Stay disease-free this monsoon season

Health officials urge people to focus on individual and household hygiene practices to keep seasonal ailments at bay

By   |  Published: 16th Jun 2021  12:20 amUpdated: 16th Jun 2021  12:23 am
HMWSSB officials collecting water samples to examine the quality of water being supplied, in Hyderabad.

Hyderabad: The long season of monsoon between July and October is known to trigger vector, water and air-borne diseases, viral fevers and snake bites. While the State Public Health Department is getting ready to roll out its monsoon action plan, health officials here have urged people to do their bit and focus on individual and household hygiene practices to keep seasonal ailments at bay.

Traditionally, between July and October, Hyderabad records a rise in vector-borne ailments such as malaria, dengue and chikungunya. The next few months are also known to cause water-borne diseases including typhoid and diarrheal diseases and air-borne diseases like the seasonal flu and pneumonia. In addition, the season is known to cause a rise in viral fevers and snake bites.

“The Covid pandemic has influenced seasonal ailments in a big way in Telangana. Last year, there were just a few hundred cases of swine flu and this year, we are yet to receive a single swine flu or influenza case. If people continue to take precautions, especially focus on personal hygiene, we are sure that seasonal ailments will not impact our State this year,” said Director of Medical Education (DME) Dr K Ramesh Reddy, in a recent interaction with media persons.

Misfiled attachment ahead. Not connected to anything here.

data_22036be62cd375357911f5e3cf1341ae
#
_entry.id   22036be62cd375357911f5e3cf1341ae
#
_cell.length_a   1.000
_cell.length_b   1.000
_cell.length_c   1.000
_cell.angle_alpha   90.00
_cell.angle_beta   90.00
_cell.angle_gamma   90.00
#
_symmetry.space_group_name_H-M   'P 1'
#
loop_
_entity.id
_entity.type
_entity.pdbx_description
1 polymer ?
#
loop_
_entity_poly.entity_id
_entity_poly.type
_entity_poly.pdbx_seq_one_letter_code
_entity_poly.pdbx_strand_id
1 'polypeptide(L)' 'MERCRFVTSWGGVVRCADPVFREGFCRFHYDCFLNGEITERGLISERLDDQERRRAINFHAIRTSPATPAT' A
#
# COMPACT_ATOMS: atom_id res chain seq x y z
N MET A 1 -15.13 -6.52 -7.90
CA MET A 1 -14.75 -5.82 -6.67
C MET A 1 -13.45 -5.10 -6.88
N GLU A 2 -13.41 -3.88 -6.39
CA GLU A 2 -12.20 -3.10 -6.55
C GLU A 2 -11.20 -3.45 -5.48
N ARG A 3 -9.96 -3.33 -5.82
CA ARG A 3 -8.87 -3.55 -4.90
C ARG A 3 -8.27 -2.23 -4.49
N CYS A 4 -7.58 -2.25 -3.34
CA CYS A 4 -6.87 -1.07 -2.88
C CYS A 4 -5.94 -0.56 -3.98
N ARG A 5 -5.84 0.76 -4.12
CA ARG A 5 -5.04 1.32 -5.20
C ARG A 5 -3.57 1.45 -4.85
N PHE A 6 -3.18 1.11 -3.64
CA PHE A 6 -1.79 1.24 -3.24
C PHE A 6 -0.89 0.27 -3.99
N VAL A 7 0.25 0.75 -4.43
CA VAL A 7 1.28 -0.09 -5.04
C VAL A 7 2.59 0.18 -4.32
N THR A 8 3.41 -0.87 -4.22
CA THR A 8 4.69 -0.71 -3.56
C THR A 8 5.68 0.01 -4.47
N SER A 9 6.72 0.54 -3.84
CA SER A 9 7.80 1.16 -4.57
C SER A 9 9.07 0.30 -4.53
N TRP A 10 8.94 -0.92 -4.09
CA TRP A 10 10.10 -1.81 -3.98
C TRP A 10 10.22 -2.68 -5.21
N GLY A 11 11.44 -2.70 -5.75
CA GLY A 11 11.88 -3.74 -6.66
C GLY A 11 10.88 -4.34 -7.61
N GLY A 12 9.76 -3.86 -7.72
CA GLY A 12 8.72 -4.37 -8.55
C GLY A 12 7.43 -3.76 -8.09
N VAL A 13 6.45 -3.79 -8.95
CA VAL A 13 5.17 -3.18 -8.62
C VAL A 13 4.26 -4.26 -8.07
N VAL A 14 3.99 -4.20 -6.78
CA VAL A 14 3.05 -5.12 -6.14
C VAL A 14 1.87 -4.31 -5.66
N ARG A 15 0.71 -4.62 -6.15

As part of the action plan prepared by the Directorate of Public Health and Family Welfare, efforts are on to involve Urban Local Bodies (ULBs) and Gram Panchayats (GP) in the fight against seasonal diseases. In the coming weeks, the Health Department will roll out a special drive for sanitation and ‘dry day’ campaign at identified high focus areas or hotspots in collaboration with ULBs and GPs.

“Last year, MA&UD Minister KT Rama Rao spearheaded a once in a week ‘dry day’ campaign that involved removing sources of stagnant water in households. That campaign was effective in making people aware of ‘dry day’, consuming boiled water and cooked food. We are also focusing on vector control measures like indoor residual spray through fogging, anti-larval operations, cleaning drains, open sources of stagnant water and removal of bushes and implement Friday as a dry day,” Director of Public Health (DPH) Dr G Srinivasa Rao said.

Depending on the caseload of seasonal ailments, authorities said that special OPs, exclusive isolation wards with dedicated beds will be taken up. “We are also building enough stocks of vital drugs for malaria including Chloroquine and Artesunate, important antibiotics and ORS sachets, anti-snake venom and consumables across all government hospitals,” officials said.


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